In classical physics, there is no concept of restriction of a time interval. In principle, it can be as short as you like. An open, and absolutely fundamental, issue from many-body quantum physics is whether the same is true. The simplest ‘unit of time’ that one can construct for a quantum system in equilibrium at temperature T is h/(2πkBT). The key question is whether this has physical significance or not. Forefront theoretical work suggests that it does, for example in the form of a minimum ‘scrambling time’ in quantum chaos  and the proposed existence of a minimum possible viscosity of a strongly interacting fluid . Viscosity is a measurable quantity, and experiments covering 18 orders of magnitude of temperature have given intriguing indications for a minimum scattering time, or equivalently a maximum attainable scattering rate, in systems as diverse as laser-cooled atoms at 10-6 K and the quark-gluon plasma at 1012 K. The term ‘Planckian dissipation’ has been coined to describe the concept of this maximal scattering rate.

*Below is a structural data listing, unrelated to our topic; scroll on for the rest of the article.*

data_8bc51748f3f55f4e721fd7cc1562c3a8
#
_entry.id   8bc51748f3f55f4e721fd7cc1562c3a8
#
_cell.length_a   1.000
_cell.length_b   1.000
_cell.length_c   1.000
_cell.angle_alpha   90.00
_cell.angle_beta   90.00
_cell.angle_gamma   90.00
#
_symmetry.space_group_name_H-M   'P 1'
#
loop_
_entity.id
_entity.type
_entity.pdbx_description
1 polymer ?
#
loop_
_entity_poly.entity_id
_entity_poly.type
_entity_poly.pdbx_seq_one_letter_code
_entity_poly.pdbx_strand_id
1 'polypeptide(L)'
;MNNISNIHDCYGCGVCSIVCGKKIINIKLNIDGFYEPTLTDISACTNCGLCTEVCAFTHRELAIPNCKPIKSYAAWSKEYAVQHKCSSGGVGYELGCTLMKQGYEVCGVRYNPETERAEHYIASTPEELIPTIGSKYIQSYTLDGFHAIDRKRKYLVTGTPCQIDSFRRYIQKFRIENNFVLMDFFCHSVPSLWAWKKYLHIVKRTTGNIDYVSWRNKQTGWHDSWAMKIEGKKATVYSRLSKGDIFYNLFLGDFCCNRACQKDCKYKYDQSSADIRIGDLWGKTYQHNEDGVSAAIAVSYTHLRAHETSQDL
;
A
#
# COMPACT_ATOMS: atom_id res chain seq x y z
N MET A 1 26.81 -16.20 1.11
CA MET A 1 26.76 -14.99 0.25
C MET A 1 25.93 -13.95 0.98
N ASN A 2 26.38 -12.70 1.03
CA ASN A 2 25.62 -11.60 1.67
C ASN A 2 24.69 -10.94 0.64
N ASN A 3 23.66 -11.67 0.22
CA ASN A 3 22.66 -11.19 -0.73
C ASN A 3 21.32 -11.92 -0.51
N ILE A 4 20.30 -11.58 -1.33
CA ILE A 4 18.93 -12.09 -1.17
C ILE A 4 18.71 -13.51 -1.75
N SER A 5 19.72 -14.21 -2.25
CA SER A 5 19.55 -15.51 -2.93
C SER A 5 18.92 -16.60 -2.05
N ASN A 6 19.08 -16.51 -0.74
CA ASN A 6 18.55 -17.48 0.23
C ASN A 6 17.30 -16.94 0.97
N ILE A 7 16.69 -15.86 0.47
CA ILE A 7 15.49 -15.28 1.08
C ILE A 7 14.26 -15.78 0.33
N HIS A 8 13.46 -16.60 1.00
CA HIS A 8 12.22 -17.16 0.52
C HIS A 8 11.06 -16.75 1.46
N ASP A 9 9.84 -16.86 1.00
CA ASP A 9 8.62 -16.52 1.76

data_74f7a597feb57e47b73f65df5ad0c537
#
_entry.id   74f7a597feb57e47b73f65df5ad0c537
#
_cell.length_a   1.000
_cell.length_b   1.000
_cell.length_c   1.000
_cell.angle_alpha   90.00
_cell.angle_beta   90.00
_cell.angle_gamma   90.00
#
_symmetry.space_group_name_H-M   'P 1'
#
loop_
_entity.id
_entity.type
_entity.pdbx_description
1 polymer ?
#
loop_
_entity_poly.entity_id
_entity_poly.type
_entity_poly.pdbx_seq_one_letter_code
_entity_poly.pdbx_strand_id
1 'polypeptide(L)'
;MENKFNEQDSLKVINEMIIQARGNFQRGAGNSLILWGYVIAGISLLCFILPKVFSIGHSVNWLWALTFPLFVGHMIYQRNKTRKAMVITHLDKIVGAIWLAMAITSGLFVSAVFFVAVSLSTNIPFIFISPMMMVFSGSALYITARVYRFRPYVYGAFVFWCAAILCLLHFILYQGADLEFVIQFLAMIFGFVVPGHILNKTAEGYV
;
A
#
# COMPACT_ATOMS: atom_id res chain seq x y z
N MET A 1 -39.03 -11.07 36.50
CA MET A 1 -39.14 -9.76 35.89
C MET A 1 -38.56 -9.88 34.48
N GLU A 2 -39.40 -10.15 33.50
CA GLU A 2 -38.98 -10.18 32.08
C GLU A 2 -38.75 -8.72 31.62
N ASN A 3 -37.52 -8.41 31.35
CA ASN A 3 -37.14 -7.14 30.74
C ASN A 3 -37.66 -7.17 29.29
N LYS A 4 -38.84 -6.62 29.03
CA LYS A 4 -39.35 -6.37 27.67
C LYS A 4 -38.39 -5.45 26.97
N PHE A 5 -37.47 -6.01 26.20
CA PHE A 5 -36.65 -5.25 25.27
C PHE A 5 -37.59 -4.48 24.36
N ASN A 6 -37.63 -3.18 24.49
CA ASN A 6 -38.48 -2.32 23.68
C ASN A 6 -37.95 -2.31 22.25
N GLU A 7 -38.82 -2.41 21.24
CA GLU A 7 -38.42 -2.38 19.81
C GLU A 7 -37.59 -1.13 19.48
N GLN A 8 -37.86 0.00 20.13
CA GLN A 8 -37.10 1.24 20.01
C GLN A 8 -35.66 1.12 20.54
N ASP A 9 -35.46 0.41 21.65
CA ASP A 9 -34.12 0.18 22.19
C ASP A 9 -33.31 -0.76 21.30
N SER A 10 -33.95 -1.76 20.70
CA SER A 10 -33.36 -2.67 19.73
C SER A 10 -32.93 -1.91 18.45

Sitting near the middle of this range, strongly interacting electrons in solids can also be used to examine the concept of Planckian dissipation, and measurements of electrical transport across a wide range of materials again give tantalising evidence for its existence [3,4]. This is exciting because there remains much to understand, and a far more in-depth investigation is possible in solids than in the above-mentioned systems. In principle we can cover 3-4 orders of magnitude of temperature studying the same material, and test the interplay between scattering mechanisms of different microscopic origins. That is the goal of this project. By studying electrical resistivity, thermal conductivity, heat capacity and thermal diffusivity in carefully selected materials with controlled levels of crystalline disorder, it should be possible to obtain fundamental insights into this key quantum many-body concept.